Ohio has put focus on vaccinating members of the public living in congregate settings because these individuals are especially vulnerable to contracting COVID-19. In Ohio's state-run developmental centers, 89 percent of residents have accepted the vaccine; 73 percent of long-term patients in state-run psychiatric hospitals have accepted the vaccine; a total of 92 percent of veterans in state-run veterans homes have accepted the vaccine. Of those with developmental disabilities not living in state-run facilities, 5,500 people have been vaccinated so far.


Next week, Ohio will make vaccine available to 91,000 K-12 teachers and school personnel who are necessary to provide in-person education to students. Like other groups eligible in Phase 1B of Ohio's vaccination program, this will be a rolling process beginning with Cincinnati Public Schools which will begin offering vaccinations to their staff later this week. 

Due to the scarcity of vaccine, the process will take weeks, but Ohio’s goal is to have all first doses administered by the end of February.  To be eligible to receive vaccine, districts had to commit to remaining or returning to in-person learning full-time or in a hybrid model by March 1.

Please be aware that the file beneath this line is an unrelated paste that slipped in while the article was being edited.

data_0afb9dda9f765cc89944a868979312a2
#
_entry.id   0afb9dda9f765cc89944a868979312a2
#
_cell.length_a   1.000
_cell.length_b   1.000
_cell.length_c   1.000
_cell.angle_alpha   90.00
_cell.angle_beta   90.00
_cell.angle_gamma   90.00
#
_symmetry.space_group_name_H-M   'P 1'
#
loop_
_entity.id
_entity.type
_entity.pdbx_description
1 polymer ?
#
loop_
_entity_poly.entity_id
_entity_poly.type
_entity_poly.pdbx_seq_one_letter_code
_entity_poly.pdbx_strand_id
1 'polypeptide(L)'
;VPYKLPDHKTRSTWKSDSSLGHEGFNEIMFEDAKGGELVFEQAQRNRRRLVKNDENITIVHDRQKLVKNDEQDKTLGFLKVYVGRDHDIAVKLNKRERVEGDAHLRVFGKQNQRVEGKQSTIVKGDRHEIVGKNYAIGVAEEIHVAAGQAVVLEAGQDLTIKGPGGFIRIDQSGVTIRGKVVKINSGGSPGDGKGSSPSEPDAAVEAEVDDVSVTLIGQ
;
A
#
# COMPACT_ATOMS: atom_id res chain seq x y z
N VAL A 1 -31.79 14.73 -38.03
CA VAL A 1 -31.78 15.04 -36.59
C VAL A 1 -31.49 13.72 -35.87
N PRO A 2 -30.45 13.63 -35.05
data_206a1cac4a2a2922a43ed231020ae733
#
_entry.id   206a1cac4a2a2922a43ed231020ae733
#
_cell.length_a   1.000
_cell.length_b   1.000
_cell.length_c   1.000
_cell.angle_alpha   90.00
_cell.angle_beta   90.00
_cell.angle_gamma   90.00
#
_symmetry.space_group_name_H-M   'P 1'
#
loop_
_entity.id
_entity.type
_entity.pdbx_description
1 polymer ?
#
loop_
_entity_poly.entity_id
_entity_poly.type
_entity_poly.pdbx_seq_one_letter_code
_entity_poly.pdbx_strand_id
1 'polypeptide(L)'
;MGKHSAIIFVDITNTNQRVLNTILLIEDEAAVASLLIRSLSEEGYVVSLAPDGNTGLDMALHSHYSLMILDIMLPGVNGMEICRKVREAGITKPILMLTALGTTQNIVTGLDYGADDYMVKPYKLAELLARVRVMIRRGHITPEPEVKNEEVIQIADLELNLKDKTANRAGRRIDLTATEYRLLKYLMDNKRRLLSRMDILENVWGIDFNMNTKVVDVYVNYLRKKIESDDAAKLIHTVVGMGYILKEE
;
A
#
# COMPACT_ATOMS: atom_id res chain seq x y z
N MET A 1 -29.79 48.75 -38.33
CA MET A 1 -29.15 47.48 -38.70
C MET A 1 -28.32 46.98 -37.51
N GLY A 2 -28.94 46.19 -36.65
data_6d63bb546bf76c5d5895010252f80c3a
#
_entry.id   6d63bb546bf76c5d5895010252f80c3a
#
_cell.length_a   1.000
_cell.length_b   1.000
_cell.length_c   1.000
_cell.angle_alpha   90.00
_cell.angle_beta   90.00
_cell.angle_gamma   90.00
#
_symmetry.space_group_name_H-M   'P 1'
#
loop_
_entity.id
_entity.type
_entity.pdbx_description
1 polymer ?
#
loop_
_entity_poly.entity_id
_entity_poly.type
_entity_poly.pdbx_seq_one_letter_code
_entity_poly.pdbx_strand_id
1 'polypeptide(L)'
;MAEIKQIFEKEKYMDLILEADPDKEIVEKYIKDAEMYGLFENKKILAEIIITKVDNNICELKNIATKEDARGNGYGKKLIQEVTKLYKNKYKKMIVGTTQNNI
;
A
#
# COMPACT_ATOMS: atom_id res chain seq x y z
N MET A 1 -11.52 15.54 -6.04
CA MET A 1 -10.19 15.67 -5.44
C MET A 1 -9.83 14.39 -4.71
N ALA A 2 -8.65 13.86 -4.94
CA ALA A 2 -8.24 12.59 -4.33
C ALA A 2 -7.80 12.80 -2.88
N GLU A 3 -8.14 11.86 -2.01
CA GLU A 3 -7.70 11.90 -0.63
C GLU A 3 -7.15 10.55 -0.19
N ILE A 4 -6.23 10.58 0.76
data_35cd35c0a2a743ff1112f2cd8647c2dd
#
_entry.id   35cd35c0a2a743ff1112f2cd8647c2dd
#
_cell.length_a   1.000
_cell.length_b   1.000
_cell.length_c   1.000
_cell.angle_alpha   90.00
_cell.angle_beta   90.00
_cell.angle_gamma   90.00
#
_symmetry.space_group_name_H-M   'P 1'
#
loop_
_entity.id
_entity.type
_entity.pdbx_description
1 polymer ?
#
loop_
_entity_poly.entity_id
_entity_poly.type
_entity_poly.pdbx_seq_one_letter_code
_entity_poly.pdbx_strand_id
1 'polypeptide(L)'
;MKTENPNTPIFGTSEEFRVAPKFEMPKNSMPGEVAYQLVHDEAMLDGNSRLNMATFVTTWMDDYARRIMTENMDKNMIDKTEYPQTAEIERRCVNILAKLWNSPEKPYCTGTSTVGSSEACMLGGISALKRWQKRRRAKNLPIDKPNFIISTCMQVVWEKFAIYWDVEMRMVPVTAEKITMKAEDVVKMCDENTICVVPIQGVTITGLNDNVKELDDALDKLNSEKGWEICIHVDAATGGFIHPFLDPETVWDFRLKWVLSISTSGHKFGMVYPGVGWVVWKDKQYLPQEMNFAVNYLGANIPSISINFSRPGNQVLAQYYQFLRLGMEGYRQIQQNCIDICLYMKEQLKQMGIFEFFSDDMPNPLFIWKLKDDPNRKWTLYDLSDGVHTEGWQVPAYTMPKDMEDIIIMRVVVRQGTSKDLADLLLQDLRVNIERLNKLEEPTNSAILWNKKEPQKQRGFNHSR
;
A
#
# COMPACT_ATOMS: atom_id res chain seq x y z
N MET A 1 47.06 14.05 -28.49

Districts that are eligible to begin receiving vaccines next week should have already received notification, and the rest should be notified of their scheduled dates by the end of the week.

Teachers and staff with questions should contact their administrator.

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Governor DeWine announced today that, in pursuit of fairness and equity in the distribution of the scarce vaccines, Ohio will be delivering vaccines directly into affordable senior housing locations starting the week of February 8.  These senior housing facilities are home to several thousand older Ohioans throughout the state and are often residential clusters with apartment buildings ranging in units from 30 to over 200. 

The Ohio Department of Health will be working with local partners to offer assistance through onsite clinics. These clinics will help ease the burden for many seniors having trouble navigating the registration process and arranging transportation.


In many instances, a vial of the Pfizer vaccine can provide six vaccine doses. Some vaccine providers have been able to extract this sixth dose as much as 90 percent of the time based on technique and supplies. These supplies, however, have had limited availability nationally. The key to getting the sixth dose is having access to syringes with low or zero dead volume and, when clinically appropriate, using a one-inch vaccine needle.